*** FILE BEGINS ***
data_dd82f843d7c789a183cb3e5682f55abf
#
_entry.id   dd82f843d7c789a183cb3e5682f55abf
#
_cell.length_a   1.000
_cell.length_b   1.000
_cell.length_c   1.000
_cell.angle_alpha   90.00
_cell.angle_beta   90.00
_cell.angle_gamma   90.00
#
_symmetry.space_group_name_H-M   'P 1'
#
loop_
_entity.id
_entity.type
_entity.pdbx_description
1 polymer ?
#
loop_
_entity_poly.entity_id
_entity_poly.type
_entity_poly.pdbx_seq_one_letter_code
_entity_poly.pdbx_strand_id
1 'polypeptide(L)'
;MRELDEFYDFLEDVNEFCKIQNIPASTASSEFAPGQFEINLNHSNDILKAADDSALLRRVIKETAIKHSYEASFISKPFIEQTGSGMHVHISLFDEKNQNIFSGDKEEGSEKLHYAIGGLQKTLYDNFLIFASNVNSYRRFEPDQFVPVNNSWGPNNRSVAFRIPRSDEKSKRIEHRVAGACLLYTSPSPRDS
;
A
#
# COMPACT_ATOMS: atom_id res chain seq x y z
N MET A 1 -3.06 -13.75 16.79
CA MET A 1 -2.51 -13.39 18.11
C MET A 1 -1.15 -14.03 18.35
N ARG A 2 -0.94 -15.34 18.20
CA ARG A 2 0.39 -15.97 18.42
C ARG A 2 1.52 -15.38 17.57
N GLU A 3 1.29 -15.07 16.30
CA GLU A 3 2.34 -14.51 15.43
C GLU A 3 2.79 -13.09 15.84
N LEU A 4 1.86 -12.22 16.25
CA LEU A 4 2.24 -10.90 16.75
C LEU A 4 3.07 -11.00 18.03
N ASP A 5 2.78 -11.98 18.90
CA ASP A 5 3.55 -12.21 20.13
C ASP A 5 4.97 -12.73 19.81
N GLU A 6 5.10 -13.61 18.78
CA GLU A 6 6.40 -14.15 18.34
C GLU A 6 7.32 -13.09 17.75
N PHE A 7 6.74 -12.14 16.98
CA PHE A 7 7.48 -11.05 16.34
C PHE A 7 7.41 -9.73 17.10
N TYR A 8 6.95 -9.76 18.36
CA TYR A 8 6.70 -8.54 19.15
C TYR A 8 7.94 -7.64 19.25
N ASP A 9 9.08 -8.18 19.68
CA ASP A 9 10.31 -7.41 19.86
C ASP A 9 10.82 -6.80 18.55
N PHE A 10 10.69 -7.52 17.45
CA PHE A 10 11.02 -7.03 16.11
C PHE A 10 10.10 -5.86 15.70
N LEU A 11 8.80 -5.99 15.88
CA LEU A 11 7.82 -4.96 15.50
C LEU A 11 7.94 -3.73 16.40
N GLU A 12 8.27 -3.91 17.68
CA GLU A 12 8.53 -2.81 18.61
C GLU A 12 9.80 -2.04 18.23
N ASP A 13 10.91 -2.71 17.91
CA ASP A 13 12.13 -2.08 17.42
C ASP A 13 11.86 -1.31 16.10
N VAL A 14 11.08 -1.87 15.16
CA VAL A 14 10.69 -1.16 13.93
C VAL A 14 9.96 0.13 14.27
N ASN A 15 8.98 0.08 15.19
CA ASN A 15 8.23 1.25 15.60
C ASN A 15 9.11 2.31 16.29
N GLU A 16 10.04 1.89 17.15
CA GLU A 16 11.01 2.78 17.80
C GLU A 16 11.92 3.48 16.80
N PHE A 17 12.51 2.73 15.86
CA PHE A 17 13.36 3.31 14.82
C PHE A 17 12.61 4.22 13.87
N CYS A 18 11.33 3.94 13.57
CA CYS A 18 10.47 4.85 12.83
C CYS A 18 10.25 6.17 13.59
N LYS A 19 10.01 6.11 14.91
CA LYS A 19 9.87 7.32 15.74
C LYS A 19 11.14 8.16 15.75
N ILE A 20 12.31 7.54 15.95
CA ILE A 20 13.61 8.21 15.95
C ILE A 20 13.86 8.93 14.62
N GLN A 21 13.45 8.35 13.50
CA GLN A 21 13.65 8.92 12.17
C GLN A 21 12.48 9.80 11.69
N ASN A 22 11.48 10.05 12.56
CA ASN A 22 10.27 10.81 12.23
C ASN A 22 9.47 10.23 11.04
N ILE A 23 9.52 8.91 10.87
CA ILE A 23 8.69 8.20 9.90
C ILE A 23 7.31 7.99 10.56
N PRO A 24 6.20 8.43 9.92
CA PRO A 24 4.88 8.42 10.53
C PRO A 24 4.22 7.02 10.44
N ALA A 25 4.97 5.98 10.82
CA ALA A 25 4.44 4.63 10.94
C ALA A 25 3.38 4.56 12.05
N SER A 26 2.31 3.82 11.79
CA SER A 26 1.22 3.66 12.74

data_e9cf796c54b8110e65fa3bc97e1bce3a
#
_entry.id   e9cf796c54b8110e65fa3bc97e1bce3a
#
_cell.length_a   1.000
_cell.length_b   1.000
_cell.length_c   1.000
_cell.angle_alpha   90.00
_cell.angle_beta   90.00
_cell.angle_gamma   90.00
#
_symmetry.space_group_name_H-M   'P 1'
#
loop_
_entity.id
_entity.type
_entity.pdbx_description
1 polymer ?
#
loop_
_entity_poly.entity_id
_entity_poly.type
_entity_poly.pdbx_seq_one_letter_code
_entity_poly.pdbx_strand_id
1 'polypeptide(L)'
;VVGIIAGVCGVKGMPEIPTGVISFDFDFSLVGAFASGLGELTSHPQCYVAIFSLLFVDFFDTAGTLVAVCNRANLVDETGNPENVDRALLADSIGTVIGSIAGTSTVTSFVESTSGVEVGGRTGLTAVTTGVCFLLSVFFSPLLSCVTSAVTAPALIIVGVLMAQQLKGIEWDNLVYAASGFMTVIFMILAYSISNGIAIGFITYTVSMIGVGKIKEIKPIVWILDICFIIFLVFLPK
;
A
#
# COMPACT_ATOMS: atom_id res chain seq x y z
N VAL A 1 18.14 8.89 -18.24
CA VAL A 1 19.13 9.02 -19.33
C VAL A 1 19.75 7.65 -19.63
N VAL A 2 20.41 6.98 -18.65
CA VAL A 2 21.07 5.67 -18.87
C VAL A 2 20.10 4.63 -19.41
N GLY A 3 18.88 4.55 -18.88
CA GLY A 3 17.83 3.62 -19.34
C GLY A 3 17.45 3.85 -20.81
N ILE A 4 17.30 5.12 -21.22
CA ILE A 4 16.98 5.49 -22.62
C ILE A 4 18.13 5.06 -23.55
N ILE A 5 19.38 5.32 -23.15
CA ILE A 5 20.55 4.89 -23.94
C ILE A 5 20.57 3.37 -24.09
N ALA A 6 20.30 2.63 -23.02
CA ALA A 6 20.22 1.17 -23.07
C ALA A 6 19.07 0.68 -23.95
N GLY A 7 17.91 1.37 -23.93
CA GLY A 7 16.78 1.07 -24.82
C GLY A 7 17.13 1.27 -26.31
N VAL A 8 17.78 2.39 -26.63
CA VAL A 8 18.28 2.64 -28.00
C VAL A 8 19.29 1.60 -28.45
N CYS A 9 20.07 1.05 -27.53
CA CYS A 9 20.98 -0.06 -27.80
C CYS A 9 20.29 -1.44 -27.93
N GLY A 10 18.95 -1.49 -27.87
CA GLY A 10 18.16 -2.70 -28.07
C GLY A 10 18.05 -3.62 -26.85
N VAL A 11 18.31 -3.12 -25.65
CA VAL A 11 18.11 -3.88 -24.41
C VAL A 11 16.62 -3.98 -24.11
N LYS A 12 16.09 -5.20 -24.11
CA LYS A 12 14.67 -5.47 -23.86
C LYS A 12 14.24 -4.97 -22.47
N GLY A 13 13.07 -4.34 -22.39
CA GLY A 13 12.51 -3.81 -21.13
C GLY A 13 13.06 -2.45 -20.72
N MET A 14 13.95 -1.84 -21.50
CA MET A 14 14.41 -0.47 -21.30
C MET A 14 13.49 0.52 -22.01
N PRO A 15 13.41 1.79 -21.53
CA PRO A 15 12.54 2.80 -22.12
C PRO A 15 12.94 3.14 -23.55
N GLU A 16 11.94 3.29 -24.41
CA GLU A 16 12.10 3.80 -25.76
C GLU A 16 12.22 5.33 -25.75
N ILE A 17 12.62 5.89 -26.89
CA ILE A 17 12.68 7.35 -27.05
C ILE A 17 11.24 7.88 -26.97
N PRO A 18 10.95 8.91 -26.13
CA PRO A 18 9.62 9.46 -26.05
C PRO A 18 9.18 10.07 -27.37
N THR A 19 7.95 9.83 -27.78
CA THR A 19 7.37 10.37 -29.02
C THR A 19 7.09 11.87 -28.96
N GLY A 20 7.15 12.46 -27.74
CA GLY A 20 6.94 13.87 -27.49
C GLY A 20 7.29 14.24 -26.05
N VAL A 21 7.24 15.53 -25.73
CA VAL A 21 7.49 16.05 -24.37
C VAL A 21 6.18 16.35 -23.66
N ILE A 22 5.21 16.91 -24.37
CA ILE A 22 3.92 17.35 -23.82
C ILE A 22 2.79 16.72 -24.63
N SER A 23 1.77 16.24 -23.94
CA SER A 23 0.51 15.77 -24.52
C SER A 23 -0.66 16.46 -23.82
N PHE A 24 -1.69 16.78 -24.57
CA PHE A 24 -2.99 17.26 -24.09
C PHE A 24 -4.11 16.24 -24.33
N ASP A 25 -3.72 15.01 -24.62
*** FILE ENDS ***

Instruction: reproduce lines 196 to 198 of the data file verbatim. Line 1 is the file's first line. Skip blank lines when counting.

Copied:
CA GLY A 20 6.94 13.87 -27.49
C GLY A 20 7.29 14.24 -26.05
N VAL A 21 7.24 15.53 -25.73